BEIJING – Representatives from China and the United States held a conversation on resolving key issues in their ongoing trade conflict, the Chinese trade ministry said on Tuesday.
“The two sides discussed the resolution of each other’s core concerns, reached consensus on the resolution of relevant issues, and agreed to maintain communication on the remaining issues of the first phase of the agreement and consultation,” a statement on the ministry’s website said.
Chinese Vice Premier Liu He, leading the negotiations on the Chinese side, and US Trade Representative Robert Lighthizer, along with US Treasury Secretary Steven Mnuchin exchanged views in a telephone call early Tuesday.
On the Chinese side, Commerce Minister Zhong Shan, People’s Bank of China Governor Yi Gang, and vice president of the National Development and Reform Commission (the country’s main economic planning body), Ning Jizhe, were also present.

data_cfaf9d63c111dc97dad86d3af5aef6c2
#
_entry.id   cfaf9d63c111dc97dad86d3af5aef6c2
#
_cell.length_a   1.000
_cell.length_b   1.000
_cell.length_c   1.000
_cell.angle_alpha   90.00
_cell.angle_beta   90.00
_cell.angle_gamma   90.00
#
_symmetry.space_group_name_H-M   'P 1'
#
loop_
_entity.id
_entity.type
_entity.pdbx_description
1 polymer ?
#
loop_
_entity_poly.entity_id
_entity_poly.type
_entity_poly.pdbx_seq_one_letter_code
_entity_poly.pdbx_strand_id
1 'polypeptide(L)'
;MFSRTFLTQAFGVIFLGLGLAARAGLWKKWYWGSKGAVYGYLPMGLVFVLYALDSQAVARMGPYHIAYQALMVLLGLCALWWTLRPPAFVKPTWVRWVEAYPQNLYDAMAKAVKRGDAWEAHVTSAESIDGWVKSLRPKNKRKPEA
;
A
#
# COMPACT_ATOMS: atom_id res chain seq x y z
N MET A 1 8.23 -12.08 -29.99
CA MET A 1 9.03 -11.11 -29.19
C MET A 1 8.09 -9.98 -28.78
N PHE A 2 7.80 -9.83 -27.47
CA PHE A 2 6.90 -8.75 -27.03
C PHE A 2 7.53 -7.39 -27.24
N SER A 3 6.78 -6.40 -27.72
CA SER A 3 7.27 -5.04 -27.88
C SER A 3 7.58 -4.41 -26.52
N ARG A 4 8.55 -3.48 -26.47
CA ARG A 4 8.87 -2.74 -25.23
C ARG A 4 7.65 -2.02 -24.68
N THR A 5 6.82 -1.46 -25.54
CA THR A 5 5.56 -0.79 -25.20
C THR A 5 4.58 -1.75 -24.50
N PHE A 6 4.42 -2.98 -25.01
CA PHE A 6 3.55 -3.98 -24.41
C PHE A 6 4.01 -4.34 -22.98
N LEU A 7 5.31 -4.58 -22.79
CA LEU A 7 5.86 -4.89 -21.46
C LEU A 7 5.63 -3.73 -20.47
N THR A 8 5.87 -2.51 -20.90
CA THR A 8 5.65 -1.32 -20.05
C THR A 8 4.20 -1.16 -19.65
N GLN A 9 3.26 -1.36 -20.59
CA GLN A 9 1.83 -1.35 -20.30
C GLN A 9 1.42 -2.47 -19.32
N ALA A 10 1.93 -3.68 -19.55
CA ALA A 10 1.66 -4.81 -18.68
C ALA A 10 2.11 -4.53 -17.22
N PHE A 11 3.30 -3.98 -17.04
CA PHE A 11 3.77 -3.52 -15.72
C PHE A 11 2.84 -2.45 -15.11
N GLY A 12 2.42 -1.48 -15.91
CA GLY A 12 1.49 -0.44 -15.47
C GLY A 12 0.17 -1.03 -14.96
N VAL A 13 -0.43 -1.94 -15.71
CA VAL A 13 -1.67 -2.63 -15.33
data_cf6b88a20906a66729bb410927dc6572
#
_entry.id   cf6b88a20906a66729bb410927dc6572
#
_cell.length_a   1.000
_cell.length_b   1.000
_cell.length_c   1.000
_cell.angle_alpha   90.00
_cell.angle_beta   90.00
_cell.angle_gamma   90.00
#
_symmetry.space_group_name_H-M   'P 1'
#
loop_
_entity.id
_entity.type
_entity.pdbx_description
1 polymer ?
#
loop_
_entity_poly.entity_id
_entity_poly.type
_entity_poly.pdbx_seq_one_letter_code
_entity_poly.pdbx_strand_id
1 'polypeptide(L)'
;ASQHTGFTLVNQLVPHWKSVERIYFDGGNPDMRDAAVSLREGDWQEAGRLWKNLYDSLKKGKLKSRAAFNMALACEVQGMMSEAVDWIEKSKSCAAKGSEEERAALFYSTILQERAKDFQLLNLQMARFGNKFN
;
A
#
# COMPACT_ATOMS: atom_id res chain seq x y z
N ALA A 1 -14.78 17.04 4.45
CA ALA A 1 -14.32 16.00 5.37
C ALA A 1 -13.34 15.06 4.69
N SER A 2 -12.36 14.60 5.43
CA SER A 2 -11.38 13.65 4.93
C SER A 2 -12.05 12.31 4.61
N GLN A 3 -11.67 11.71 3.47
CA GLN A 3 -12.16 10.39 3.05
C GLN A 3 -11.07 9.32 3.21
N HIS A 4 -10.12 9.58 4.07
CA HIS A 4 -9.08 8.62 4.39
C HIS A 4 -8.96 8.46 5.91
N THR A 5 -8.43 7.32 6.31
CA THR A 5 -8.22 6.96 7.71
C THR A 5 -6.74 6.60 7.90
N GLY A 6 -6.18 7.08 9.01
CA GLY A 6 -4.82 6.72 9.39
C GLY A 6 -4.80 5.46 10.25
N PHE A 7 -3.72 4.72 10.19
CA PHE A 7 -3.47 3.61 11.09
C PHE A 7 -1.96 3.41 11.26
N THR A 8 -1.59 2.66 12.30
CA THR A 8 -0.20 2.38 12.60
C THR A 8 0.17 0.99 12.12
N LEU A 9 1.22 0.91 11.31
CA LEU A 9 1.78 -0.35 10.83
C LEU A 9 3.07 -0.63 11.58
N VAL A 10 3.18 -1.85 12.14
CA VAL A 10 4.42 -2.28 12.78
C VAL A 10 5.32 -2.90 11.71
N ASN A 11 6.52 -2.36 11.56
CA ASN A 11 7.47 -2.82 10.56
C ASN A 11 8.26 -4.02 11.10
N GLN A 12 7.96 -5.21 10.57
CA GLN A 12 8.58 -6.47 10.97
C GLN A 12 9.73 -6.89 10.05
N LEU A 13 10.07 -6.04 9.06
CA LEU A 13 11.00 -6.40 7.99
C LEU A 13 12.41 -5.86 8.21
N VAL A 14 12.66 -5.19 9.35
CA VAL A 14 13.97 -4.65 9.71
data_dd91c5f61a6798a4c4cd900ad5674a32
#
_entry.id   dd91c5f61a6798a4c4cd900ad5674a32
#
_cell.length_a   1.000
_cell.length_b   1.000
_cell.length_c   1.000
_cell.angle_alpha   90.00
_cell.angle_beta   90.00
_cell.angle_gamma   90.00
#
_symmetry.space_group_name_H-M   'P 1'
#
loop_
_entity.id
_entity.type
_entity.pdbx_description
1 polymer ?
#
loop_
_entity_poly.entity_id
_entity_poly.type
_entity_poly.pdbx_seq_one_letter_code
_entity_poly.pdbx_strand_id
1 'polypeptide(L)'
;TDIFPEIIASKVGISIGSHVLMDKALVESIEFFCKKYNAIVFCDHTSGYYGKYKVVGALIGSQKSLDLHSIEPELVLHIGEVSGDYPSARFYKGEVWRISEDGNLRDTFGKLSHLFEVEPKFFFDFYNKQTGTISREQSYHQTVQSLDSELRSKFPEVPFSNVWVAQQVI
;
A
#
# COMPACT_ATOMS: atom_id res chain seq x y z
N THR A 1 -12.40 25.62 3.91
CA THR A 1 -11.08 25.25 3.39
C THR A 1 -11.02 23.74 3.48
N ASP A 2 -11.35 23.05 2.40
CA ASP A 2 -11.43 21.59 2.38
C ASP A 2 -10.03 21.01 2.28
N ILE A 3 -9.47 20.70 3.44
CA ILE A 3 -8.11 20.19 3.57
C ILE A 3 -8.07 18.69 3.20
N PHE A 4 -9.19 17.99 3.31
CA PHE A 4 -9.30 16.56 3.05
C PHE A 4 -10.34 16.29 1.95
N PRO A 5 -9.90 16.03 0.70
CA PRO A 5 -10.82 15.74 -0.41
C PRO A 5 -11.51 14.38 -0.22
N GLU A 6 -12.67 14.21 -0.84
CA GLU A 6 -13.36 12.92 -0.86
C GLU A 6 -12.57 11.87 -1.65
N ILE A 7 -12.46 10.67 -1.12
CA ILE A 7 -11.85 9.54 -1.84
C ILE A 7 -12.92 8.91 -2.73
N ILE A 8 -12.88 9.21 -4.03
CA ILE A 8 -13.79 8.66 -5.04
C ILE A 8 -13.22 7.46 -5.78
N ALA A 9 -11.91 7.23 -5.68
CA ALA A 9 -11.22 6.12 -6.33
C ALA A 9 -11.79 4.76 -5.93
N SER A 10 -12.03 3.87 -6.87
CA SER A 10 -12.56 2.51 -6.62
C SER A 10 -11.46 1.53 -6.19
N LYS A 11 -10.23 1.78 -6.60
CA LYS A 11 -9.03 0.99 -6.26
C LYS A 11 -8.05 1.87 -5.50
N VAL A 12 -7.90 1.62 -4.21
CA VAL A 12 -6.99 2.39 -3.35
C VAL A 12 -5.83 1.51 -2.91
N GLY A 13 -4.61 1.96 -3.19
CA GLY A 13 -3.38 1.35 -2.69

China’s commerce ministry said earlier this month that they had reached an agreement with Washington to phase out the duties that both sides had been imposing during the dispute, however US President Donald Trump lowered expectations days later.
Last week, Chinese President Xi Jinping said during an economic forum in Beijing that his country wanted to work on an agreement based on “mutual respect and equality,” but that it was not China that started the conflict and it would retaliate if necessary.
The latest escalation in the trade war, which has resulted in successive tariff hikes from both countries for nearly two years, happened on Sept. 1 with a 10-15 percent increase in tariffs from Washington on Chinese imports worth $112 billion.
It remains to be seen whether on Dec. 15 the same increase of up to 15 percent will apply to all other US imports from China, the total value of which would reach $300 billion.
Impact of the trade tensions between the world’s two largest economies has not been confined to the bilateral sphere and have had global ramifications.
The International Monetary Fund, in its latest global growth forecasts published in July, downgraded its projections to 3.2 percent for the current year, 0.1 percent less than in April, owing to global uncertainty caused by the trade dispute.